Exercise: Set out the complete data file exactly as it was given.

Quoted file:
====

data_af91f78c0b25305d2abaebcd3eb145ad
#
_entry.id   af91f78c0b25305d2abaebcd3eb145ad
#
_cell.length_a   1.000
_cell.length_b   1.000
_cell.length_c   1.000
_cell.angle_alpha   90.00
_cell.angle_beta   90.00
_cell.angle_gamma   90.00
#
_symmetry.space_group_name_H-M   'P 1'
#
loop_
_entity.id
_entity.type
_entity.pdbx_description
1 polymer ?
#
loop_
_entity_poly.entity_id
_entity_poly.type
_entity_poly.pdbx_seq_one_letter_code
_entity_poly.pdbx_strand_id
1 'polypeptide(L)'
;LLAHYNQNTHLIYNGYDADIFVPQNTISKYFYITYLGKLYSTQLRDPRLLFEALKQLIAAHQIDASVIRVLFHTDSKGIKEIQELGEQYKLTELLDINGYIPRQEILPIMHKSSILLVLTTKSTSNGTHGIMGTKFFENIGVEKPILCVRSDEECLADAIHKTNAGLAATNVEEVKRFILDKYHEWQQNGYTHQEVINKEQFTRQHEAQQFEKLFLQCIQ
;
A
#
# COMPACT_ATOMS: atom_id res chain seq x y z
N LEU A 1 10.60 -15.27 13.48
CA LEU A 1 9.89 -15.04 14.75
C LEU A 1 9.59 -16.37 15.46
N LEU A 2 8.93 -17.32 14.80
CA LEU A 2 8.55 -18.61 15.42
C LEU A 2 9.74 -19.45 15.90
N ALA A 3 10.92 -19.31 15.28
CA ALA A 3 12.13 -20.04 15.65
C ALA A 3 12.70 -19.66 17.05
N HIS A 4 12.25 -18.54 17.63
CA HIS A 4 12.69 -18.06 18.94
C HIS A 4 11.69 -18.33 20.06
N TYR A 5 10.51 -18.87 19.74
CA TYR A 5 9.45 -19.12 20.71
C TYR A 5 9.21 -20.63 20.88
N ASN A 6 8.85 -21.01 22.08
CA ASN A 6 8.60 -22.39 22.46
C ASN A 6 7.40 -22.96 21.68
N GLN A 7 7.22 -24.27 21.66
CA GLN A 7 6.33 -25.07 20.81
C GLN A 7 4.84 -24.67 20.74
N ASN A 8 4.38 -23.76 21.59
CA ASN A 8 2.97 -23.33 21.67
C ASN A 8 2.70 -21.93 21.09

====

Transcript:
data_af91f78c0b25305d2abaebcd3eb145ad
#
_entry.id   af91f78c0b25305d2abaebcd3eb145ad
#
_cell.length_a   1.000
_cell.length_b   1.000
_cell.length_c   1.000
_cell.angle_alpha   90.00
_cell.angle_beta   90.00
_cell.angle_gamma   90.00
#
_symmetry.space_group_name_H-M   'P 1'
#
loop_
_entity.id
_entity.type
_entity.pdbx_description
1 polymer ?
#
loop_
_entity_poly.entity_id
_entity_poly.type
_entity_poly.pdbx_seq_one_letter_code
_entity_poly.pdbx_strand_id
1 'polypeptide(L)'
;LLAHYNQNTHLIYNGYDADIFVPQNTISKYFYITYLGKLYSTQLRDPRLLFEALKQLIAAHQIDASVIRVLFHTDSKGIKEIQELGEQYKLTELLDINGYIPRQEILPIMHKSSILLVLTTKSTSNGTHGIMGTKFFENIGVEKPILCVRSDEECLADAIHKTNAGLAATNVEEVKRFILDKYHEWQQNGYTHQEVINKEQFTRQHEAQQFEKLFLQCIQ
;
A
#
# COMPACT_ATOMS: atom_id res chain seq x y z
N LEU A 1 10.60 -15.27 13.48
CA LEU A 1 9.89 -15.04 14.75
C LEU A 1 9.59 -16.37 15.46
N LEU A 2 8.93 -17.32 14.80
CA LEU A 2 8.55 -18.61 15.42
C LEU A 2 9.74 -19.45 15.90
N ALA A 3 10.92 -19.31 15.28
CA ALA A 3 12.13 -20.04 15.65
C ALA A 3 12.70 -19.66 17.05
N HIS A 4 12.25 -18.54 17.63
CA HIS A 4 12.69 -18.06 18.94
C HIS A 4 11.69 -18.33 20.06
N TYR A 5 10.51 -18.87 19.74
CA TYR A 5 9.45 -19.12 20.71
C TYR A 5 9.21 -20.63 20.88
N ASN A 6 8.85 -21.01 22.08
CA ASN A 6 8.60 -22.39 22.46
C ASN A 6 7.40 -22.96 21.68
N GLN A 7 7.22 -24.27 21.66
CA GLN A 7 6.33 -25.07 20.81
C GLN A 7 4.84 -24.67 20.74
N ASN A 8 4.38 -23.76 21.59
CA ASN A 8 2.97 -23.33 21.67
C ASN A 8 2.70 -21.93 21.09